Photosynthesis only occurs in the visible light.have a look at the absorption spectra of the different pigments involved in photosynthesis, you see that all these pigments absorb light between 400 and 700nm (from a diagram from here):
You see that the absorption spectra of chlorophyll a and b are located from 400 to 500nm and again from 630 to 700nm. The maxima for both molecules are different so that the light is used more efficiently.
The other three important light harvesting pigments involved in photosynthesis (in cyanobacteria and plants) are: Beta Carotene, Phycoerythrin and Phycocyanin. These use different parts of the visible spectrum (hence the different color of cyanobacteria), but they still only use the visible part of the light between 400 and 700nm.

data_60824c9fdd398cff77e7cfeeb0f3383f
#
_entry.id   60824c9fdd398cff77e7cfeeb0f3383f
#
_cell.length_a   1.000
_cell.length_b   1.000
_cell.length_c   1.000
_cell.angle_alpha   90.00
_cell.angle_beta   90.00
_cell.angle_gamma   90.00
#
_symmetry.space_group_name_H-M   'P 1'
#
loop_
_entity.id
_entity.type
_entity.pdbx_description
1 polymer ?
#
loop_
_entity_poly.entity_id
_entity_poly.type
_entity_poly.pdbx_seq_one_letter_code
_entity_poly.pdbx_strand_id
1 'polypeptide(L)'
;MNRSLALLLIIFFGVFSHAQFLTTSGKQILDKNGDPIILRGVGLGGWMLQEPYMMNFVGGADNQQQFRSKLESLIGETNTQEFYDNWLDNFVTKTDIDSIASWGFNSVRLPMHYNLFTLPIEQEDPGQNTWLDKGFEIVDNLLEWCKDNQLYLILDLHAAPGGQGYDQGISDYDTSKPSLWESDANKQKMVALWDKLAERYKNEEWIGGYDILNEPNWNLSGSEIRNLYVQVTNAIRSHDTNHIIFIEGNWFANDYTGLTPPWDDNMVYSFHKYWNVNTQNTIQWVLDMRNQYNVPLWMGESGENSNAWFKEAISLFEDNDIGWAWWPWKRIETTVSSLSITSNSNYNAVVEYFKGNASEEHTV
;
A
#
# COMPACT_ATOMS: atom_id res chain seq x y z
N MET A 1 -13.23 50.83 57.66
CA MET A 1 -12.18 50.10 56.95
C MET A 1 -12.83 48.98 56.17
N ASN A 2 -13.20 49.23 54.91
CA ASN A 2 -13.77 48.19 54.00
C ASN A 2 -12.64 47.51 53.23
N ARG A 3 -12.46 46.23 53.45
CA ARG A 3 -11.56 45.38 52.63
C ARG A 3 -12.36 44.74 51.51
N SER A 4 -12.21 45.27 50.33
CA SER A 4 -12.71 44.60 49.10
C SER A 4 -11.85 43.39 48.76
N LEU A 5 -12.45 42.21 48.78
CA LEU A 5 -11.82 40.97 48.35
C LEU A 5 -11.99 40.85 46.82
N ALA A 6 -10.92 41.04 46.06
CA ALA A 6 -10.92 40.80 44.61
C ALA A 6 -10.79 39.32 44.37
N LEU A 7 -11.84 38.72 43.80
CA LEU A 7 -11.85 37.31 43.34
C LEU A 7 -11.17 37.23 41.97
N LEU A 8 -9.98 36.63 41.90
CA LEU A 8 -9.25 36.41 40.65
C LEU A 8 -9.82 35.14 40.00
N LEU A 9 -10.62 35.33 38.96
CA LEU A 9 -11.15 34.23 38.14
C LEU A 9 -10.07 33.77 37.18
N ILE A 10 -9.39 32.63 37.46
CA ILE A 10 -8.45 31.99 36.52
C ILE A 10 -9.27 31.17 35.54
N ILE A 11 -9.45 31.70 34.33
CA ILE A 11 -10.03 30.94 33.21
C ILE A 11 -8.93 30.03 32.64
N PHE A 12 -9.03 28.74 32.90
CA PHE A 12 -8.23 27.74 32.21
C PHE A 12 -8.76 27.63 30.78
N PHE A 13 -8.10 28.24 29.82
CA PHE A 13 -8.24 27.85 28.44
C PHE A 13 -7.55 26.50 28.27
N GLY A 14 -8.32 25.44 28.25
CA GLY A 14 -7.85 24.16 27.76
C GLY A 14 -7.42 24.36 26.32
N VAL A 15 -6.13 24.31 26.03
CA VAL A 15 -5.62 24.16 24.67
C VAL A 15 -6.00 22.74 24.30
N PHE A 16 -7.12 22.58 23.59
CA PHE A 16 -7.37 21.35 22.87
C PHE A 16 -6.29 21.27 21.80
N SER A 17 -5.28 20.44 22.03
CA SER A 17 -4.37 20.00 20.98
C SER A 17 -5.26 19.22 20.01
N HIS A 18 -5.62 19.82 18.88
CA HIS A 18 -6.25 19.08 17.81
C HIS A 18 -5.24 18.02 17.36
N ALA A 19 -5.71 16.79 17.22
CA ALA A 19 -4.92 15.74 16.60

The reason for this can be seen in the figure when you look at the intensity of the sunlight (plotted in black). All photosynthesis occurs in the area of the highest intensity. Wavelengths shorter than 350nm are efficiently blocked by our atmosphere, wavelengths much longer are not transporting much energy.
To shortly answer your question: If we could "switch off" all other wavelengths from the spectrum, there would still be photosynthesis on earth.